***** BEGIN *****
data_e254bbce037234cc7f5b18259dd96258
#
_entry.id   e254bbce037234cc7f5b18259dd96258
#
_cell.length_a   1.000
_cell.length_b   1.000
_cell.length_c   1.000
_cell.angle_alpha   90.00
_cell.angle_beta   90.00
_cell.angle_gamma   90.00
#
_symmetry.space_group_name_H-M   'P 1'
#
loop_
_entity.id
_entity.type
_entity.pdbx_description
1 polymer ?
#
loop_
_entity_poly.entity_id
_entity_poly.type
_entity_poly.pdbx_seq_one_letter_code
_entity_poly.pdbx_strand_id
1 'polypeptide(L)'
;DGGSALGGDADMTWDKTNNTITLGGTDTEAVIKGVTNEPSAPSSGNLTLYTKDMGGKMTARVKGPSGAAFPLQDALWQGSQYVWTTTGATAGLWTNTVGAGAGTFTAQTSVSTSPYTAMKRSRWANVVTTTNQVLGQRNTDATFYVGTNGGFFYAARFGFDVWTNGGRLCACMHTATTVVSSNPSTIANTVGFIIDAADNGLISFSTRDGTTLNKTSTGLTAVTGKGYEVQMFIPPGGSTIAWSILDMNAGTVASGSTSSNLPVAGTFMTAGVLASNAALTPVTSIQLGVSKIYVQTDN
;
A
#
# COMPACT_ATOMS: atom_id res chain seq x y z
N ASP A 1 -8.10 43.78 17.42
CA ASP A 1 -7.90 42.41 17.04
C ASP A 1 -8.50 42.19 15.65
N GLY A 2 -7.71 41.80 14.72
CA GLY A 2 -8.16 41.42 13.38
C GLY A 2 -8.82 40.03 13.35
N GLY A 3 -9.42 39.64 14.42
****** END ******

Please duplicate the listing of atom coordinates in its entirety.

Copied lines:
data_e254bbce037234cc7f5b18259dd96258
#
_entry.id   e254bbce037234cc7f5b18259dd96258
#
_cell.length_a   1.000
_cell.length_b   1.000
_cell.length_c   1.000
_cell.angle_alpha   90.00
_cell.angle_beta   90.00
_cell.angle_gamma   90.00
#
_symmetry.space_group_name_H-M   'P 1'
#
loop_
_entity.id
_entity.type
_entity.pdbx_description
1 polymer ?
#
loop_
_entity_poly.entity_id
_entity_poly.type
_entity_poly.pdbx_seq_one_letter_code
_entity_poly.pdbx_strand_id
1 'polypeptide(L)'
;DGGSALGGDADMTWDKTNNTITLGGTDTEAVIKGVTNEPSAPSSGNLTLYTKDMGGKMTARVKGPSGAAFPLQDALWQGSQYVWTTTGATAGLWTNTVGAGAGTFTAQTSVSTSPYTAMKRSRWANVVTTTNQVLGQRNTDATFYVGTNGGFFYAARFGFDVWTNGGRLCACMHTATTVVSSNPSTIANTVGFIIDAADNGLISFSTRDGTTLNKTSTGLTAVTGKGYEVQMFIPPGGSTIAWSILDMNAGTVASGSTSSNLPVAGTFMTAGVLASNAALTPVTSIQLGVSKIYVQTDN
;
A
#
# COMPACT_ATOMS: atom_id res chain seq x y z
N ASP A 1 -8.10 43.78 17.42
CA ASP A 1 -7.90 42.41 17.04
C ASP A 1 -8.50 42.19 15.65
N GLY A 2 -7.71 41.80 14.72
CA GLY A 2 -8.16 41.42 13.38
C GLY A 2 -8.82 40.03 13.35
N GLY A 3 -9.42 39.64 14.42